Soon, the men from each home walked tall and purposefully out their doors, one after another, in their crisp blue uniforms or camouflage jumpsuits, all with the same haircuts, the same pair of glasses. Some, like my father, had more decorations on their uniforms. But from this distance I noticed the sameness.

There was a sense of music to the slamming car doors and starting engines, a distinct sense of order as each man backed out of his driveway. Looking from one open garage to the next, I could see that we all had bikes, silver metal trash cans, reel mowers, and rakes. Our home was like all of the others on our street. The only difference was our front door. My mother had painted it turquoise blue.

The children were the next to leave with their lunch boxes and textbooks—girls in plaid and flowered dresses that fell just above the knee, boys in jeans and short-sleeved, checkered button-ups. When I recognized another second grader, her pigtails tied in yarn, I waited for her to see me there with my face decorated in yellow smiley stickers.

At first, she seemed to pass without noticing me, but at the last moment she turned her head over her shoulder and shrieked, You have rabies!

I smirked until the stickers pinched my skin. I get to stay home, I said.

And then came Mary Beth, wearing a huge Band-Aid with my teeth marks underneath it. During yesterday’s class, while she cried and held her arm, I had to stand in the corner of our classroom with my nose to the wall. I found the exact smudge where I’d put my nose the other times, and I listened to Mary Beth’s whimpering, the whispers of her friends, and the stern voices of teachers. But there were giggles, too, because even with my nose to the wall, I could still turn my feet inward like pigeons’ toes or shake my behind.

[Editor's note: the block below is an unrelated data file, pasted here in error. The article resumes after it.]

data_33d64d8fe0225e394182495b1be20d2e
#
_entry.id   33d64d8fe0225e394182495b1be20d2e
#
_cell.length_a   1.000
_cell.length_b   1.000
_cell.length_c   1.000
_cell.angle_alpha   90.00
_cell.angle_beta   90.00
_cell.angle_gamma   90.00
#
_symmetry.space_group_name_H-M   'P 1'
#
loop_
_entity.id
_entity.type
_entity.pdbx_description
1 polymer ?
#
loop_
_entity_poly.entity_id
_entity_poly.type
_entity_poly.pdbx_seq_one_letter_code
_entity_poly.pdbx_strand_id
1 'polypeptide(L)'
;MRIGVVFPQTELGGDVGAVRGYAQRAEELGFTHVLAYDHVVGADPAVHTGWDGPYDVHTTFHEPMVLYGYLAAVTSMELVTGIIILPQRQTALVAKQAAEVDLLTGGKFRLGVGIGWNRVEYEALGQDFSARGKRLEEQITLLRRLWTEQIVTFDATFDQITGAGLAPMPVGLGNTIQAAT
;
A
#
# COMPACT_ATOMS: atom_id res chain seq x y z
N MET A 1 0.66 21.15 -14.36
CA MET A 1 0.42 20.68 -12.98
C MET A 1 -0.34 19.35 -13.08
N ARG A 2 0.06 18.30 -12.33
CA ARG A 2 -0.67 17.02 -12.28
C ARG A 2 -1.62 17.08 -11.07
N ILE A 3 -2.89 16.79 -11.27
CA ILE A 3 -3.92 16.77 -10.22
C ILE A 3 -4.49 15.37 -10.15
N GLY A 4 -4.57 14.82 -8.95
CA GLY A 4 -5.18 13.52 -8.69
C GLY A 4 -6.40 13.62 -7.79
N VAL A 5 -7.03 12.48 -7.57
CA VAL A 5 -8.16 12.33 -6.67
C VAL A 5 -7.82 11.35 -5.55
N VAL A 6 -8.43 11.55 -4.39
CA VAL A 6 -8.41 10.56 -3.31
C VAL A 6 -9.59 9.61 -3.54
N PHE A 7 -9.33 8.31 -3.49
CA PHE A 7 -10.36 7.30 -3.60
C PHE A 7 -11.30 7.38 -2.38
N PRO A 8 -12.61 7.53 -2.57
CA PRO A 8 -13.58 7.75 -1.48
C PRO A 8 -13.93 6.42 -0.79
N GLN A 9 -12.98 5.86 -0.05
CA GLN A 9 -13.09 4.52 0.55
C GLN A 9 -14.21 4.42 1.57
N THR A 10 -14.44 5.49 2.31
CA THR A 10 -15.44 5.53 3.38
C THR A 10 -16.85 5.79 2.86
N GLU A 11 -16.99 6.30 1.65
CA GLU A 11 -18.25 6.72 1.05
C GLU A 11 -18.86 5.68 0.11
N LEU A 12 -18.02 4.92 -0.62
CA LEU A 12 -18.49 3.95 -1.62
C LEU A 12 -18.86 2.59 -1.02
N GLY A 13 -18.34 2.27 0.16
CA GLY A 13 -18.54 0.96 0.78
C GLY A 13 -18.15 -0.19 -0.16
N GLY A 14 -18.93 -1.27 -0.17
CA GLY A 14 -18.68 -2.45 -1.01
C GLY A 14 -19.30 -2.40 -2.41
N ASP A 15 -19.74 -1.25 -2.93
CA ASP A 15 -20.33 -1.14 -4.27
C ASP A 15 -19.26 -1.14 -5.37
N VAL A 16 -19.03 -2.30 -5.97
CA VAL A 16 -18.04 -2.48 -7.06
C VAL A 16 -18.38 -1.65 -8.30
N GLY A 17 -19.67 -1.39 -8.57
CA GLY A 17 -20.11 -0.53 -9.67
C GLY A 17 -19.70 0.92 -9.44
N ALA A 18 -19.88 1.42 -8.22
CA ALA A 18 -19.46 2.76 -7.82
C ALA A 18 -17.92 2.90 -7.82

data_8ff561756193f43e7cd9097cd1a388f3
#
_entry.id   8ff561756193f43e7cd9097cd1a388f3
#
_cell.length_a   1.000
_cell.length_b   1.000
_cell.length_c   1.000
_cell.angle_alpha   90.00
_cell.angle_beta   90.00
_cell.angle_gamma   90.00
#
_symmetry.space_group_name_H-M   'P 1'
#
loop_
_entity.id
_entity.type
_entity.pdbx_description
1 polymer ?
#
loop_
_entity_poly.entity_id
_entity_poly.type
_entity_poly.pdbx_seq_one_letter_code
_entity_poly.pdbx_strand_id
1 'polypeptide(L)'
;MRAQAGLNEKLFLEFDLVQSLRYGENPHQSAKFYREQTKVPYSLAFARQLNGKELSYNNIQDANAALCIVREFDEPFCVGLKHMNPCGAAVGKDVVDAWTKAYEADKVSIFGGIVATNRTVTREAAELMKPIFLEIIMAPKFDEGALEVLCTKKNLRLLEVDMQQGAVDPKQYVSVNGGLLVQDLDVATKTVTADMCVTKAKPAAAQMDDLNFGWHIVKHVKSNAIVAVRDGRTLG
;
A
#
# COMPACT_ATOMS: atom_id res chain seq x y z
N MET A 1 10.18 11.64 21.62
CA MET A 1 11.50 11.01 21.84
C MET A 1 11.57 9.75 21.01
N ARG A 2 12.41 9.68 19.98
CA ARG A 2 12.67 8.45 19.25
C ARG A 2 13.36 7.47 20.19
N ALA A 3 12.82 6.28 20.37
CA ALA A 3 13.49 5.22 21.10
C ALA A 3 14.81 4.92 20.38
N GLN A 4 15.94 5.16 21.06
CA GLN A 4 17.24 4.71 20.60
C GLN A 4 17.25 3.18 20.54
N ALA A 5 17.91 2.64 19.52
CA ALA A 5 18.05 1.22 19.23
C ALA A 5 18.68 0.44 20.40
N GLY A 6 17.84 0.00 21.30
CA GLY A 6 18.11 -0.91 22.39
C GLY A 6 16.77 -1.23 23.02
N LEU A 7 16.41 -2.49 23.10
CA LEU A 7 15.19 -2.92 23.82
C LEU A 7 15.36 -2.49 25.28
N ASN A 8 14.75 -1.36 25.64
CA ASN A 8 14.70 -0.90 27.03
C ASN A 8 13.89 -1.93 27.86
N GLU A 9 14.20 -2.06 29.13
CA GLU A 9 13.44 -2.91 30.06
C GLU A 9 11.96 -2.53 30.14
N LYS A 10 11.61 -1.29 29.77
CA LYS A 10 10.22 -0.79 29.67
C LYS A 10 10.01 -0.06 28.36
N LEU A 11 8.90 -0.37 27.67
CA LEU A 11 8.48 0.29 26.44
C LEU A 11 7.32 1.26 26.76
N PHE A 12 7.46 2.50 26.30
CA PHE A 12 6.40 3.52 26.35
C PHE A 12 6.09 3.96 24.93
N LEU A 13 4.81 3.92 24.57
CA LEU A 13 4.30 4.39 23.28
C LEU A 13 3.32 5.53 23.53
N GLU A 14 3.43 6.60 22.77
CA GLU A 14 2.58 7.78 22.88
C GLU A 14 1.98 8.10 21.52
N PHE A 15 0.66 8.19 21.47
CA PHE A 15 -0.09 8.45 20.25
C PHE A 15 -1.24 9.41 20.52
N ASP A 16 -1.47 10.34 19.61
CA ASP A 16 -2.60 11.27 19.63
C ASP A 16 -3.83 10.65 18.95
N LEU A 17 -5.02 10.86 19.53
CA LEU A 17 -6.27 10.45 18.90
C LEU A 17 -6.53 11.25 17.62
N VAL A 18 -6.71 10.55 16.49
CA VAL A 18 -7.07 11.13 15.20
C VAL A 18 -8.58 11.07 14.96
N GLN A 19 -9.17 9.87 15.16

My dad says you should keep your teeth to yourself, she said, suddenly gripping the hand of the girl in pigtails.

So what? I said, standing as they ran together toward the school. "My dad’s the boss of your dad."

Finally, my brother rushed out of the garage door, trying to close his Scooby Doo lunch box without dropping his textbooks. He stopped beside me to see why it wouldn’t latch, opening the lid and shifting the jar of green olives and the two hot dog buns inside.

You have to slam it, I said.

He did, and it bent the lid but closed shut.

Did you check on Momma? I asked.

Phil shook his head.

Our mother had not left her bedroom in four days. The last time she’d come out was suppertime the night Dad left for his business trip. She said she felt too tired to cook and handed us a box of chocolate donuts before shutting her door. She was so tired these days, I wasn’t surprised when we didn’t see her the next morning. Phil made sure we left for school on time. And when we still hadn’t seen her leave the bedroom by suppertime the next evening, we opened the door just a crack. The room smelled strong and sweet, like rotting flowers, and Phil shut the door again, saying we should wait for Dad.

My brother gripped the handle of his lunch box, sitting too straight, the way Dad taught him, as students continued to stream past our house on their way to school.

I pulled a piece of hair from underneath one of the smiley stickers. Do you think we should tell someone?